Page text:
The failing review of the government’s anti-radicalisation initiative Prevent is to be headed by William Shawcross, a former head of the charity watchdog who has made several Islamophobic remarks in the past.
For some time, civil liberties and human rights organisations such as Amnesty International have called for Prevent to be independently checked, arguing it encourages prejudice against individuals of Muslim faith or heritage and prevents legitimate discourse.
Shawcross, who chaired the Charity Commission between 2012 and 2018, was quickly met with criticism for his past views on Islam.
In 2012, as director of the Henry Jackson Society’s neoconservative Thinktank, he stated: “Europe and Islam is one of the greatest, most terrifying problems of our future. I think all European countries have vastly, very quickly growing Islamic populations.”
Under Shawcross’s tenure, the Charity Commission for England and Wales was accused by the Claystone Thinktank of systemic racism against Muslims, while Muslim groups highlighted statements he made in his book ‘Justice and the Enemy’, which seemed to advocate the use of torture and the Guantánamo Bay detention camp.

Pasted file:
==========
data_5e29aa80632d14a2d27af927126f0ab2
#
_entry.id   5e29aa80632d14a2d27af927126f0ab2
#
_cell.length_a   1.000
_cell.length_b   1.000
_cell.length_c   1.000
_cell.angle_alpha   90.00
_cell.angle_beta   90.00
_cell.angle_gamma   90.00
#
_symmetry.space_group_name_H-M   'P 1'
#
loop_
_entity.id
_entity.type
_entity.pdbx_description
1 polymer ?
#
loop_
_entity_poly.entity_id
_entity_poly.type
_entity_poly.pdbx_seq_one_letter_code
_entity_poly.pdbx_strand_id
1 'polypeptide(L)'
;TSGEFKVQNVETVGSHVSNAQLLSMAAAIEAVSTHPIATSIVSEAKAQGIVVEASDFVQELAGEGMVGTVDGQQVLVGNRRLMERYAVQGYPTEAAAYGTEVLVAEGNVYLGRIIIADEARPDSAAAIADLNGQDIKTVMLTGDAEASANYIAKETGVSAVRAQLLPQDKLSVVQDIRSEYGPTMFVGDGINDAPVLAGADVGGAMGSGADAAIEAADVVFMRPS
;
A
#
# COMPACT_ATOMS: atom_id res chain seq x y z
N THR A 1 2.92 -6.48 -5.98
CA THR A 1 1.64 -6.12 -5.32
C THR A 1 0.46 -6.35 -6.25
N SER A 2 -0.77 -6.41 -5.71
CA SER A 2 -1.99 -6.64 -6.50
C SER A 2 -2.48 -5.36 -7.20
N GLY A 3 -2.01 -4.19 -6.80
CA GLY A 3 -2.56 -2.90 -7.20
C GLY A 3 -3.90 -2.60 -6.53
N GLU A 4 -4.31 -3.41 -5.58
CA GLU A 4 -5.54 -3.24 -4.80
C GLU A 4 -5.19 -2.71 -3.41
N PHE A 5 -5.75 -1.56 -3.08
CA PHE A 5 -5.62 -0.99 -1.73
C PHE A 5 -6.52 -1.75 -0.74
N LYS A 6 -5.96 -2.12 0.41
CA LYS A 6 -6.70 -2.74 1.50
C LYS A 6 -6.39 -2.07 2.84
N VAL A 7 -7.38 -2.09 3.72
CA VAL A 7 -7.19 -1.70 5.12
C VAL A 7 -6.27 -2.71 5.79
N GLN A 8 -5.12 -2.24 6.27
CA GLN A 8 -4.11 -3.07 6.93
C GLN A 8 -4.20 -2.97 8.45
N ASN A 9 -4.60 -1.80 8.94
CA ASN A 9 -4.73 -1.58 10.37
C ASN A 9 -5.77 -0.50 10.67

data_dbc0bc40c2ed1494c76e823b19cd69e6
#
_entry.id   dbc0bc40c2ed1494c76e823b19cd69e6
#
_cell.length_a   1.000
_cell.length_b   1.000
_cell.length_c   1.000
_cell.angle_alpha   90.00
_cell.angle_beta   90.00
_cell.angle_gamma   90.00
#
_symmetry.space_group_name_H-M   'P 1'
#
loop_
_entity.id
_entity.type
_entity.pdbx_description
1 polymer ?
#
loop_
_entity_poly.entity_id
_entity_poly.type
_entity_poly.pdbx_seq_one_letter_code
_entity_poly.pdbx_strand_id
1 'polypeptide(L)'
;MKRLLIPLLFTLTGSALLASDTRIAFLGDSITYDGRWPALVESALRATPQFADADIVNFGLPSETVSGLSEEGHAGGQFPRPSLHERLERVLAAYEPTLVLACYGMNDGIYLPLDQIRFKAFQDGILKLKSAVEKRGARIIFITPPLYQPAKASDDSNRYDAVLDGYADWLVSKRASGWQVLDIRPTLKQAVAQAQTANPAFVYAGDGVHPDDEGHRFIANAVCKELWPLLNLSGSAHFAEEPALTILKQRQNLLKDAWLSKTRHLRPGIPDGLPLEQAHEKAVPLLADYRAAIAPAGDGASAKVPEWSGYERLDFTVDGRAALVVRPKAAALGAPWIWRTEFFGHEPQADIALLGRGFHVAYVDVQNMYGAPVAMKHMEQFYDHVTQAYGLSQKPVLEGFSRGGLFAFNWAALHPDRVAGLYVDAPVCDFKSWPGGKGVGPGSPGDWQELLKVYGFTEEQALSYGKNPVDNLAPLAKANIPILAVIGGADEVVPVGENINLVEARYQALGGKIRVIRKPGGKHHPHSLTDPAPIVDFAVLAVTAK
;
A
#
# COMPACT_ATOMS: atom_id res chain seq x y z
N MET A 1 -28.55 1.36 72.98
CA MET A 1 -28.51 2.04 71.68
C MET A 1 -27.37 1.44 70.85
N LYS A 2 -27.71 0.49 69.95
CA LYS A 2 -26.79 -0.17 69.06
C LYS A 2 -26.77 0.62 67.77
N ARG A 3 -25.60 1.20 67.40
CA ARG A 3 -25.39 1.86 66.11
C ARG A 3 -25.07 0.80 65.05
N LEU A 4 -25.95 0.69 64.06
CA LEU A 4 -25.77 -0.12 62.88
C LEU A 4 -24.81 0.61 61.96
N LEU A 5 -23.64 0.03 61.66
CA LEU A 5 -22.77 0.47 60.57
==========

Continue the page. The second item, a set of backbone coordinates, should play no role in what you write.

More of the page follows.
Dr Musharraf Hussain CEO of Karimia Institute expressed his concern while addressing the Friday congregation, he said: “This man has a long history of making Islamophobic remarks and stigmatising the Muslim community therefore I am very disappointed in his appointment and once again it shows poor judgement by the UK government.”
Shawcross, who is a fellow with the right-wing thinktank Policy Exchange, was selected by the home secretary over Nazir Afzal, the former north-west chief crown prosecutor who is from a Muslim background.
In the final stages of the process, Afzal was interviewed. He called out on Twitter on Tuesday that the Telegraph reported that a week before they went on Twitter, Shawcross was the ministers’ favourite candidate even before the interview which did not “suggest a fair fight”.
He added: “I threatened to withdraw my application at that stage as I was just in race to give public impression that it was open selection. But I didn’t go to Eton (just humble comprehensive) nor was I best mates with ministers. Independence means a different thing to me. I’m not disheartened.”
A statutory responsibility for schools, NHS trusts, prisons and local authorities to disclose any concerns they have about individuals who might be at risk of turning to extremism is included in the Prevent strategy.
We encourage our congregation to write to their local MP and express their concern regarding the appointment of Shawcross.